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Why Coinbase’s latest layoffs feel bigger than they are

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Why Coinbase’s latest layoffs feel bigger than they are


A version of this article first appeared in the Morning Brief. Get the Morning Brief sent directly to your inbox every Monday to Friday by 6:30 a.m. ET. Subscribe

Wednesday, January 11, 2023

Today’s newsletter is by Myles Udland, senior markets editor at Yahoo Finance. Follow him on Twitter @MylesUdland and on LinkedIn. Read this and more market news on the go with Yahoo Finance App.

Coinbase (COIN) announced Tuesday it would be laying off 950 staff members, or around another 20% of its team.

As Yahoo Finance’s David Hollerith reported, this brings the company’s total cuts since the spring of 2022 to more than 2,000 employees.

Coming just days after Bureau of Labor Statistics data revealed 223,000 jobs were created in December — and 4.5 million jobs were added to the U.S. economy in 2022 — it’s hard to see Coinbase’s cuts as signaling much beyond an indication steam continues to come out of the latest crypto bull market.

As David noted in his reporting, even in the context of a tech industry that has seen the labor market soften, crypto barely registers. According to data from layoffs.fyi, the tech industry saw approximately 151,600 job cuts through 2022, with crypto cuts contributing to 6.2% of the total.

Painful for those who lost jobs, no doubt, but something in the neighborhood of a footnote in the context of a labor market that continues to see demand for workers outpace supply.

But a line from Coinbase CEO Brian Armstrong’s message to employees stood out, signaling that though cuts may be modest in the first instance, a long-term shift is underway in a sector that defined the economy for most of the last decade.

Brian Armstrong, CEO and Co-Founder, Coinbase, speaks during the Milken Institute Global Conference on May 2, 2022 in Beverly Hills, California. (Photo by Patrick T. FALLON / AFP) (Photo by PATRICK T. FALLON/AFP via Getty Images)

Brian Armstrong, CEO and Co-Founder, Coinbase, speaks during the Milken Institute Global Conference on May 2, 2022 in Beverly Hills, California. (Photo by Patrick T. FALLON / AFP) (Photo by PATRICK T. FALLON/AFP via Getty Images)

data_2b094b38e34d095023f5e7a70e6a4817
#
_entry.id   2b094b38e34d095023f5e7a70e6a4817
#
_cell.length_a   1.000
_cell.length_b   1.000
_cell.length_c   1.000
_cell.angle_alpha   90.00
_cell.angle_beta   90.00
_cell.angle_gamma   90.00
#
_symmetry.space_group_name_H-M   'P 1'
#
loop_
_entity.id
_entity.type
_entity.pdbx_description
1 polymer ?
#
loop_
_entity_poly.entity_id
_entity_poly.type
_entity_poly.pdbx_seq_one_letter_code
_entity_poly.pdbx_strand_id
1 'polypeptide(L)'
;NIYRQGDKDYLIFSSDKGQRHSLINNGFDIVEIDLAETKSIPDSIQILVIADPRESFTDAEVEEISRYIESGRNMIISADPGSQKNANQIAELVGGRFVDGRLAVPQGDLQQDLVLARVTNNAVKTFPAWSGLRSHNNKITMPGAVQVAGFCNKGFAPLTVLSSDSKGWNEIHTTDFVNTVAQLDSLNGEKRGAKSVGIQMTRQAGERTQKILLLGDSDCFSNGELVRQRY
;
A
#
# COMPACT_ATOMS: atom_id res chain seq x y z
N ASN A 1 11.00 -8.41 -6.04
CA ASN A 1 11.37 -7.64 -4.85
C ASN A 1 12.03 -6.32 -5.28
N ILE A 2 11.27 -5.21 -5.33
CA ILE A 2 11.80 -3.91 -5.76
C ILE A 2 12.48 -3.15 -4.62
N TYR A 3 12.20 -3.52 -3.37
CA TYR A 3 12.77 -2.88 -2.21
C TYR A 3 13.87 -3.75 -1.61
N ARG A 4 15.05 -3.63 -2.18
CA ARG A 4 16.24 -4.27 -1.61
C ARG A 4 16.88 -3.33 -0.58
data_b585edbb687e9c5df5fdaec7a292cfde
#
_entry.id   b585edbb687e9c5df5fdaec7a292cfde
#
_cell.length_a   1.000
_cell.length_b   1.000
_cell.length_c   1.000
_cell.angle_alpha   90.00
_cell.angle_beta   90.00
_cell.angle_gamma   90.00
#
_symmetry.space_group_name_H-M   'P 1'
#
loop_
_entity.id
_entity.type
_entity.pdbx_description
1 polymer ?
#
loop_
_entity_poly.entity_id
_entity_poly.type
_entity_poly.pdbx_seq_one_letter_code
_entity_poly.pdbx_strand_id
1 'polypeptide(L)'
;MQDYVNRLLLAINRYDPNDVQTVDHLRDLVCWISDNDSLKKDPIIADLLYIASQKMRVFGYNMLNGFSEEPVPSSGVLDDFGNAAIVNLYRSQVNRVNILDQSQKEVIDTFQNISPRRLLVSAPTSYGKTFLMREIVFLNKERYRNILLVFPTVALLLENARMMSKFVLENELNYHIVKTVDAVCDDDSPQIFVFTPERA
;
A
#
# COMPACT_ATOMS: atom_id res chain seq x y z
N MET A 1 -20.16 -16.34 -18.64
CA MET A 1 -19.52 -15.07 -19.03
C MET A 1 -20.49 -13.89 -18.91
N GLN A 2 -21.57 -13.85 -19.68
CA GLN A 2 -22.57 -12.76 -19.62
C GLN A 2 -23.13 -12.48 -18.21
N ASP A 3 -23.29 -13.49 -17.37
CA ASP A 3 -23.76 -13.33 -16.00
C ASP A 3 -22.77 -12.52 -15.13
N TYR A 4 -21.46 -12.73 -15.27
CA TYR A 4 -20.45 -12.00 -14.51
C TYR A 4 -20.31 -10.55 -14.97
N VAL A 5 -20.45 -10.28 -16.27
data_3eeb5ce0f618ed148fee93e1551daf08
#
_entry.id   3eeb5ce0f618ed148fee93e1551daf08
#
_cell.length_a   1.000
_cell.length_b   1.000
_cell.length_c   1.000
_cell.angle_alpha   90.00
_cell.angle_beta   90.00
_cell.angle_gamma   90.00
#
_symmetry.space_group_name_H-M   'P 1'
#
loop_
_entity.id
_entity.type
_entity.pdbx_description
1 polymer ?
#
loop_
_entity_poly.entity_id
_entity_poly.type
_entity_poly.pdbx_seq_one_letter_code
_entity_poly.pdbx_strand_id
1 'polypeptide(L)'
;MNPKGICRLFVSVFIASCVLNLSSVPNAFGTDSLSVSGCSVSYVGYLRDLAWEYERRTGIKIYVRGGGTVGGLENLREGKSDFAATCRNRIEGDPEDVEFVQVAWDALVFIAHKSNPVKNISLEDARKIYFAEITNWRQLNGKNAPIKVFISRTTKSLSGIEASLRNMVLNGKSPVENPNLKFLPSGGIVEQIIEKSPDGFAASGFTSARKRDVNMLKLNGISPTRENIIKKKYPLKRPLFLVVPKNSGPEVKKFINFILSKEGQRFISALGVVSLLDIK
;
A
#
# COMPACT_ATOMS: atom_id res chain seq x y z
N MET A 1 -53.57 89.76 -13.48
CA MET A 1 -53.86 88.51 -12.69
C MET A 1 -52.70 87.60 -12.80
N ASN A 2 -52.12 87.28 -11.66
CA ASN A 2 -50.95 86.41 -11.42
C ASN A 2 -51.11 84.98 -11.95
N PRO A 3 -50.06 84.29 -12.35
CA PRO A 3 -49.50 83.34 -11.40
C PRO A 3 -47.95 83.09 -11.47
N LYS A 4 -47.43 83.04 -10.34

From Armstrong’s note, with emphasis added:

This is also a moment where I’d like us to focus on our startup culture, and remember what it feels like to have small, nimble teams that are able to get more done. As Coinbase grew so quickly in 2021, we all felt the coordination headwind that caused us to move more slowly. Over the past 10 years, we, along with most tech companies, became too focused on growing headcount as a metric for success. Especially in this economic environment, it’s important to shift our focus to operational efficiency.

The investment culture in which Coinbase and so many other new tech companies were raised largely said the only things that mattered were growth and scale. Find a big market. Attack that market. Figure out how to make money later.

This is the era now winding down.

So the real chill sent by tech layoffs doesn’t come from today’s job losses, but the future jobs companies are signaling they won’t create.

In the halcyon days of the post-pandemic bull market, headcount became a defining OKR for so many companies looking to capture the energy of an economy in upheaval.

Every grand pronouncement about the next way technology would reshape where people wanted to live, or how they would work, or what work they would do, seemed to be on the path to coming true.

The only limiting factor was physics — how much could a business or an industry or a technology scale using the 24 hours in a day? And with how many people could you get the job done?

It’s little wonder this period saw “the metaverse” do a turn as the most seductive idea for the tech industry. What better way to grow faster than humanly possible than by removing the actual humans.

Of course, as investors learned in 2022, all it takes is an increase in interest rates to bring what seemed like a game limited only by ambition and capital back to its component parts: Can you sell a product or service for more than it costs you to make?

Right now, Coinbase is focused on answering that question. And they are far from alone in that pursuit.

In trying to get the unit economics of any business right, companies have two levers to pull. Either you sell more products, or you make products for less. It’s a simple equation: Either the numerator gets larger, or the denominator gets smaller.

And the fast-track to cutting costs runs through your employee base. Both today and tomorrow.

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